In Mexico, we see a balance of forces favourable to the workers, and a bourgeoisie that has economic power, but no solid social base and weak, crisis-ridden political parties. AMLO continues to give concessions to the workers. After this march he announced a 20 percent increase in the minimum wage. But he is also making concessions to the employers. On the one hand, he mobilises the masses, but on the other hand he does not call on them to go further, to take action and to advance their organisation. Just as in his speech in the Zócalo he talked about the ‘progressive wave’ in Latin America and greeted the victory of Lula da Silva in Brazil on the one hand, the other hand he talked about good neighbourliness with the USA and defined US president Joe Biden as a statesman (Watch here: (221) Speech of Andrés Manuel López Obrador in the Zócalo – YouTube).
Against bureaucracy: for grassroots organisation
In sum, the 27N march showed that the current government is sustained by large popular support, that an important sector of the organised population is ready to defend the gains achieved so far, to confront the right wing and to fight to deepen the process. But on 27N there was no call to strengthen the organisation of the working class or to take action to advance in the deepening of the transformation of society.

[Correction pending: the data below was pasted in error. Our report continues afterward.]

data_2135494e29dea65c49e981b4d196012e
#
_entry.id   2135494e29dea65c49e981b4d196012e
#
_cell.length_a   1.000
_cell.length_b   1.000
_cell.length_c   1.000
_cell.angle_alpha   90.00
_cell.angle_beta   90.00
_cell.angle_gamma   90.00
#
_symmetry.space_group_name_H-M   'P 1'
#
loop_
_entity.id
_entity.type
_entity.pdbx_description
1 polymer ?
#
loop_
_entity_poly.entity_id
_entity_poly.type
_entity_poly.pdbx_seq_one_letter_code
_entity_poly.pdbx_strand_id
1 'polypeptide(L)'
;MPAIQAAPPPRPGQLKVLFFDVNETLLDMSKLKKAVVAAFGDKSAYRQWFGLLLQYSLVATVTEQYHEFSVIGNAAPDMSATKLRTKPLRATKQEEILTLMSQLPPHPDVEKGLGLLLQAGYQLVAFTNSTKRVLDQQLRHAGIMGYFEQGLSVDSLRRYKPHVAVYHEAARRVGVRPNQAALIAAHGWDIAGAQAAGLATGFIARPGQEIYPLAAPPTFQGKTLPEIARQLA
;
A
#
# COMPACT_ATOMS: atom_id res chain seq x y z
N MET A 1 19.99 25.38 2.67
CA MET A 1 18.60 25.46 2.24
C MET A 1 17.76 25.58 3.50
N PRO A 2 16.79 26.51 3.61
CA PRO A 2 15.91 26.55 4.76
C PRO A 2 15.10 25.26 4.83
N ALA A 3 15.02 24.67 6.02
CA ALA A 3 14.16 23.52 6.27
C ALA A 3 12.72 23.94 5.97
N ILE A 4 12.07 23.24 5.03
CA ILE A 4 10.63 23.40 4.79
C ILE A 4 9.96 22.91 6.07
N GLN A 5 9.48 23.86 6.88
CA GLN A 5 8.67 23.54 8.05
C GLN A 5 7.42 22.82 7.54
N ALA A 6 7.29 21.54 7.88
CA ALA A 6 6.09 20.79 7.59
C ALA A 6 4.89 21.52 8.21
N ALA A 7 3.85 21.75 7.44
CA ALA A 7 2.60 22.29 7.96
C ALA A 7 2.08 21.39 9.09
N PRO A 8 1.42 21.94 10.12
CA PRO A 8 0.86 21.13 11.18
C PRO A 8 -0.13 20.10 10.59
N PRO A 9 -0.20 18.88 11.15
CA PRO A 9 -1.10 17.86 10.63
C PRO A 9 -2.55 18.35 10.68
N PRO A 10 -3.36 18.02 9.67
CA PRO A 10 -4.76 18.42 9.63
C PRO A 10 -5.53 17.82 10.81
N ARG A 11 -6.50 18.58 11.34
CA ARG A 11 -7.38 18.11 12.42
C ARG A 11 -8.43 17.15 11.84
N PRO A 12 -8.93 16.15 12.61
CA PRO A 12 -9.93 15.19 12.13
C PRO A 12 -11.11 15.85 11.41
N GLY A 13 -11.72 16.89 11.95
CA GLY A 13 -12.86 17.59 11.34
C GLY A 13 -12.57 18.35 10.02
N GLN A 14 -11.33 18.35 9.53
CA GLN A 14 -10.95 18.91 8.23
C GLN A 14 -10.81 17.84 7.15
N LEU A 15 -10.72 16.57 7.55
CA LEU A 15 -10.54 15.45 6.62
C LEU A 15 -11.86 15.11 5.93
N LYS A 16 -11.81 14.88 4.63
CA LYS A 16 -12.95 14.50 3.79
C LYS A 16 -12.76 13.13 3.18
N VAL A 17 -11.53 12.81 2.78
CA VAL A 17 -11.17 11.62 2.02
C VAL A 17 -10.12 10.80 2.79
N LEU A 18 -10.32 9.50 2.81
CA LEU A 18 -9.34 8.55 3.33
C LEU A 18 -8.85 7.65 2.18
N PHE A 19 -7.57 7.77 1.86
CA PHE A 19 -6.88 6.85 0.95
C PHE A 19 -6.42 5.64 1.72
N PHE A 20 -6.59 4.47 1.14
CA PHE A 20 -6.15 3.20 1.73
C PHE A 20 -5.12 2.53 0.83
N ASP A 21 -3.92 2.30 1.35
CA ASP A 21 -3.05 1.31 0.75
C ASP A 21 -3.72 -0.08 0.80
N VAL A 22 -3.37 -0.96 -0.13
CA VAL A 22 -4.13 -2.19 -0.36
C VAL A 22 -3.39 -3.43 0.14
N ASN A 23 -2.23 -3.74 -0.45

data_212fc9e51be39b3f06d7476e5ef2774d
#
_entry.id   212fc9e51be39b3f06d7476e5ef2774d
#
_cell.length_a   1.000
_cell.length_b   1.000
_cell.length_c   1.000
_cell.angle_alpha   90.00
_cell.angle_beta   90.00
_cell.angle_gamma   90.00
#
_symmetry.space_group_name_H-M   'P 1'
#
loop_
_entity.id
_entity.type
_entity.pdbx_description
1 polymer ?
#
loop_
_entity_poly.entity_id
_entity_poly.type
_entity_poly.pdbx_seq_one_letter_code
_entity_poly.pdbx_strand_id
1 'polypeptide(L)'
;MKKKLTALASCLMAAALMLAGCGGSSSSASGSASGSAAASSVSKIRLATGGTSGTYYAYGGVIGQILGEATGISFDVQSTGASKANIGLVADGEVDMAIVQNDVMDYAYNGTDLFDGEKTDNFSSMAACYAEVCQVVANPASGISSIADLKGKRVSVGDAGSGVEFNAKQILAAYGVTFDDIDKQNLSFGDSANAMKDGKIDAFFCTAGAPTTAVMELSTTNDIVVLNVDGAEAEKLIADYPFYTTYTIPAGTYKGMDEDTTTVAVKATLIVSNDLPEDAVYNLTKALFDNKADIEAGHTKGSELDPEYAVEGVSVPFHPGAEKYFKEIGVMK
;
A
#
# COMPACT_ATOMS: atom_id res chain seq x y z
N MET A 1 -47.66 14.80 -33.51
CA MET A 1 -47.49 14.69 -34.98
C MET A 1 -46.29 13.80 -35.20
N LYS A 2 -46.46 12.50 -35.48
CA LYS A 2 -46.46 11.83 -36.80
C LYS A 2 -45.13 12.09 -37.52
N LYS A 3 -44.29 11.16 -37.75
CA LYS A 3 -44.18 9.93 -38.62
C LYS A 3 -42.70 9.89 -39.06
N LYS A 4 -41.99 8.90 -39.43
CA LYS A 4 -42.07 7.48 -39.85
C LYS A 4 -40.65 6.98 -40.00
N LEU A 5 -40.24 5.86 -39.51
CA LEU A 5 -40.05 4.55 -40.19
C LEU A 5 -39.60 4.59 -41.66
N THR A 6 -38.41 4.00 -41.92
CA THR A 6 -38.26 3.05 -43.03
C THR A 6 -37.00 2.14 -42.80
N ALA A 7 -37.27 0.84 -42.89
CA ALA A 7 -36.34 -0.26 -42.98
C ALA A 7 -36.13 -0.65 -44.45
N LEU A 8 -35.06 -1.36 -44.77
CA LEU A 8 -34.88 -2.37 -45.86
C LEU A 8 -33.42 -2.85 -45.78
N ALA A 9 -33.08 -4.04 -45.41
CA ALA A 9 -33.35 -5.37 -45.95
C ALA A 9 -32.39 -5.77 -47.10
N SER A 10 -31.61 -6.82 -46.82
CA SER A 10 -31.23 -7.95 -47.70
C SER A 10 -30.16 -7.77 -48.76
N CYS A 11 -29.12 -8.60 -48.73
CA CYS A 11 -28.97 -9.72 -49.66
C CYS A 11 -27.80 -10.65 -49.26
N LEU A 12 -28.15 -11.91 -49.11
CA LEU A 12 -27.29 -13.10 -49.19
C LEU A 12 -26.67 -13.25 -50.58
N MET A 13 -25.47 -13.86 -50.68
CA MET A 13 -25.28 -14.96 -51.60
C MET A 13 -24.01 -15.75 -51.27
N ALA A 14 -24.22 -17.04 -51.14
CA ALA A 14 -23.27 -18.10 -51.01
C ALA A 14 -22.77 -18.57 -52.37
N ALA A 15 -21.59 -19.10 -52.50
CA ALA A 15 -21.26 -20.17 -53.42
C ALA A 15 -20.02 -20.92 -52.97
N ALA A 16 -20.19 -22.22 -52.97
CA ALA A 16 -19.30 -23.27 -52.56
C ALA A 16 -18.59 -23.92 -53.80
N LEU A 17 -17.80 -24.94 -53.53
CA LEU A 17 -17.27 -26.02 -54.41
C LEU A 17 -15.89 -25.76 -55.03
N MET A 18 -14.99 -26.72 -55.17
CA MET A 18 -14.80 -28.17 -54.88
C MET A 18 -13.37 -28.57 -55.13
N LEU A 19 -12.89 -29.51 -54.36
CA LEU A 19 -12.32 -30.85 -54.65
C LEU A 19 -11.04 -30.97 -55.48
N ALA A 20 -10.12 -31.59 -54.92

At the same time, in the last period we have seen a phenomenon of bureaucratisation of the Morena party, which has been taken under the almost absolute control of the bureaucracy and officials. Many pro-worker activists have gone to work in the party or government structures, even if they have criticisms about how the party is degenerating, many keep quiet for fear of losing their jobs. The bureaucracy is a fifth column, a brake to contain the organisation of the masses, to stop them in their tracks. This sector tends to conciliate with those who have opposed profound change in the country.